Katharine Hepburn, Legendary Actress

For more than six decades, Katharine Hepburn mesmerized audiences with her regal accent, classic beauty and exceptional acting. Her fiercely independent, unconventional persona and boundless zest for life made her one of the iconic actresses of the 20th century.

Katharine Hepburn’s Early Days

Katharine Houghton Hepburn was born in Hartford, Connecticut, on May 12, 1907, the second of six children. Hepburn enjoyed a rather unconventional upbringing in the small coastal town of Old Saybrook. Her father, Tom, was a doctor, while her mother, also named Katharine, was president of the Connecticut Women’s Suffrage Association.

As Anne Edwards notes in “A Remarkable Woman,” her 1985 biography of Hepburn, “Kathy sat in the parlor and listened to…women of radical ideas—in ardent discussions on venereal disease, prostitution and the use of contraceptives, as well as heated political debates and medical specifics on Dr. Hepburn’s cases.”

In a 1987 interview with The New York Times, Hepburn said, “I was brought up to feel as though women were just as good as men—it never occurred to me that I was an inferior sex. I was a different sex.”

Sources in this Story

Hepburn’s Notable Accomplishments

Katharine entered Bryn Mawr College in 1924. After graduation, she acted in stage productions. She signed a contract with RKO Pictures after it accepted her demand for a weekly salary of $1,500—a princely sum at the time.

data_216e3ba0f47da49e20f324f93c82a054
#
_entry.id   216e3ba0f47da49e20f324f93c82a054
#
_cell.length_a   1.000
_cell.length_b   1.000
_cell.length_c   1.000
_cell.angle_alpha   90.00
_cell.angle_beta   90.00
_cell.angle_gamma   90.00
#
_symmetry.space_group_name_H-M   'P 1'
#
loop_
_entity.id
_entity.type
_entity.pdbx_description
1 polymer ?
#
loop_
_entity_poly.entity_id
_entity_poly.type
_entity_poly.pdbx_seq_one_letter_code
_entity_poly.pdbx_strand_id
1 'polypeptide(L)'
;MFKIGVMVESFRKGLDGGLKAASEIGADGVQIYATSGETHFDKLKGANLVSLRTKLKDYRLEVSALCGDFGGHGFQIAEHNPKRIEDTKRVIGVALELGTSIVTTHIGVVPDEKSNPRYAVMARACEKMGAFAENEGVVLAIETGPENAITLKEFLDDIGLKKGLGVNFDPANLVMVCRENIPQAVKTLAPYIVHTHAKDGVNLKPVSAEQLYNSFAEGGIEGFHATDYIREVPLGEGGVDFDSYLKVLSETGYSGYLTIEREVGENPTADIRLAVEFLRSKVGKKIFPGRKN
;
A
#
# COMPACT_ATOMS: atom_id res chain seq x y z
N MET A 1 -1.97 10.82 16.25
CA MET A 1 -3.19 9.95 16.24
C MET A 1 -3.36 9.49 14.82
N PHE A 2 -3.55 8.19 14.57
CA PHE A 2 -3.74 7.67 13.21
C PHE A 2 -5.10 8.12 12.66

Hepburn debuted on the big screen with 1932’s “A Bill of Divorcement,” and quickly made a name for herself, winning an Academy Award for Best Actress for her 1933 portrayal of aspiring actress Eva Lovelace in “Morning Glory.”

Despite a string of notable performances, including Jo in “Little Women” (1933), the Oscar-nominated title role in “Alice Adams” (1935) and an eccentric heiress in “Bringing Up Baby” (1938), she also appeared in several flops. Industry insiders and audiences were put off by her refusal to dress glamorously, sit for interviews or provide autographs.

In 1938, Hepburn was labeled “box office poison” by a poll of film exhibitors. But she won back the public by playing Tracy Lord in the 1940 box-office hit “The Philadelphia Story”; it was a role that had been written especially for her.

Hepburn met Spencer Tracy when they filmed “Woman of the Year” (1942). Her chemistry both on and off the screen with the already married actor blossomed into a love affair that would last until his death in 1967. Together, the couple would make nine movies, including “Guess Who’s Coming to Dinner” (1967), which earned Hepburn her second Best Actress Oscar. She picked up another the following year for her role as Eleanor of Aquitaine in “The Lion in Winter.”

Most of the final years of her acting career were spent on television, receiving four Emmy nominations and a win for outstanding lead actress in “Love Among the Ruins” (1975). Hepburn’s last major film performance was in 1981, when she appeared with Henry Fonda in “On Golden Pond.” Both actors picked up Oscars for their performances; it was Hepburn’s fourth.

The Woman and Her Work

The Rest of the Story

Accolades continued to follow Hepburn into her later years. In 1999, the American Film Institute gave Hepburn the top spot in their ranking of the 25 greatest female “American screen legends.”

As she aged, Hepburn developed some health problems, but always managed to bounce back. According to her New York Times obituary, “Although her head shook visibly in television interviews from the 1980’s on, she vehemently denied the rumor that she had Parkinson’s disease, saying she had inherited her shaking head from her grandfather Hepburn.”

Hepburn spent the last years of her life out of the public eye. She died on June 29, 2003, at her home in Old Saybrook. She was 96 years old.